When the flag is passing in parade, being hoisted or lowered, all present should face it and stand at attention. Persons in uniform should render the military salute. Men in uniform should remove their headdress with their right hand and hold it at their left shoulder, the hand being over the heart. Women should place their right hand over their hearts.
When carried in a procession with other flags, the national flag should be on the marching right. If there is a line of other flags, it should be front center of that line. The U.S. flag always should be staffed when carried on a float.
- The national flag should be placed in the center, and higher, when displayed with a group of state, local, or organizational flags flown from staffs.
- When state, local, or organizational flags are flown from the same halyard, the U.S. flag should be at the peak. When flown from separate staffs, the U.S. flag always should be hoisted first and lowered last. It should be higher than adjacent flags.
- If the flag is displayed from a staff projecting from a building, the union should be at the peak, unless flown at half-mast. When flown from a halyard over a sidewalk from a building pole, the flag should be hoisted union first from the building.
- Unless flown from a staff, the flag should be displayed flat or in such a manner that its folds fall free. When suspended over a street, the union should point north or east.
- When used on a speaker’s platform, the flag, if displayed flat, should be displayed above and behind the speaker. when displayed from a staff in a church or public auditorium, the flag of the United States of America should hold the position of superior prominence, in advance of the audience, and in the position of honor at the clergyman’s or speaker’s right as he faces the audience. Any other flag so displayed should be placed on the left of the clergyman or speaker or to the right of the audience.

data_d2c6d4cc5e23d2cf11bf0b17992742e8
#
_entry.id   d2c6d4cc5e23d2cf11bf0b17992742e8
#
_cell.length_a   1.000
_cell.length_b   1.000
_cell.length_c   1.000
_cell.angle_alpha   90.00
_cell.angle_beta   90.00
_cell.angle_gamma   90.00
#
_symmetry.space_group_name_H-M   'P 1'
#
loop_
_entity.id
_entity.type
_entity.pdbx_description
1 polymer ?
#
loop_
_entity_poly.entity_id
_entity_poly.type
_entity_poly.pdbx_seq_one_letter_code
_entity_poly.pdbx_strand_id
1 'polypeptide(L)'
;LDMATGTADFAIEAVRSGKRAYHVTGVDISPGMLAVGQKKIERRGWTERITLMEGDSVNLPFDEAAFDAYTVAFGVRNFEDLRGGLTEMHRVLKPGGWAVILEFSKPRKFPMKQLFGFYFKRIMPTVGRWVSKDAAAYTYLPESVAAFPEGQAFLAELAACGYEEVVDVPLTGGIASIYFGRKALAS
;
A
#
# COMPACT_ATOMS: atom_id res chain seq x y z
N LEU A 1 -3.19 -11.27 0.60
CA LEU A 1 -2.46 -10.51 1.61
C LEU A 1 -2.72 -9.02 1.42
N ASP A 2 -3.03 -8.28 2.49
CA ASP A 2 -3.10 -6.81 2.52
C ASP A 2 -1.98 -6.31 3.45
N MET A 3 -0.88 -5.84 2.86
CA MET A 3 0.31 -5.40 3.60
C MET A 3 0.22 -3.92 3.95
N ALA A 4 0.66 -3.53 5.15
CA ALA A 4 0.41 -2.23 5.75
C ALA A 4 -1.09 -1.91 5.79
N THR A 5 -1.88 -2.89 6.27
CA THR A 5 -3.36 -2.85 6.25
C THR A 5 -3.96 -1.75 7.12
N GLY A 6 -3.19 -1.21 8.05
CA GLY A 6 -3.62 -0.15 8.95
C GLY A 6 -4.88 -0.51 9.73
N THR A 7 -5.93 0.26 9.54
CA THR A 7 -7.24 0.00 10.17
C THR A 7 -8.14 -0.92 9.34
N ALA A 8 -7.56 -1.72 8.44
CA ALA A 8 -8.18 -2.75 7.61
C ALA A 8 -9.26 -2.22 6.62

- When flown from a staff in a church chancel or speaker’s platform, the flag should be placed on the speaker’s right. If not on the platform, it should be on the right of the viewers as they face the platform.
- If the flag is displayed flat on the speaker’s platform, it should be placed behind and above the speaker with the union to his right.
- When displayed against a wall with another flag, the U.S. flag will be on the viewer’s left with its staff crossing over the staff of the other flag.
- When the flag covers a casket, the union should be at the head over the left shoulder. During burial, the flag must not touch the ground nor be lowered into the grave. To fly at half-staff, the flag should be hoisted to the peak, then lowered. The opposite applies when lowering it from half-staff.
- Although the flag may be a distinctive feature at unveiling a statue or monument, it should never be used as the covering or veil.
(Extracted from Public Law 829)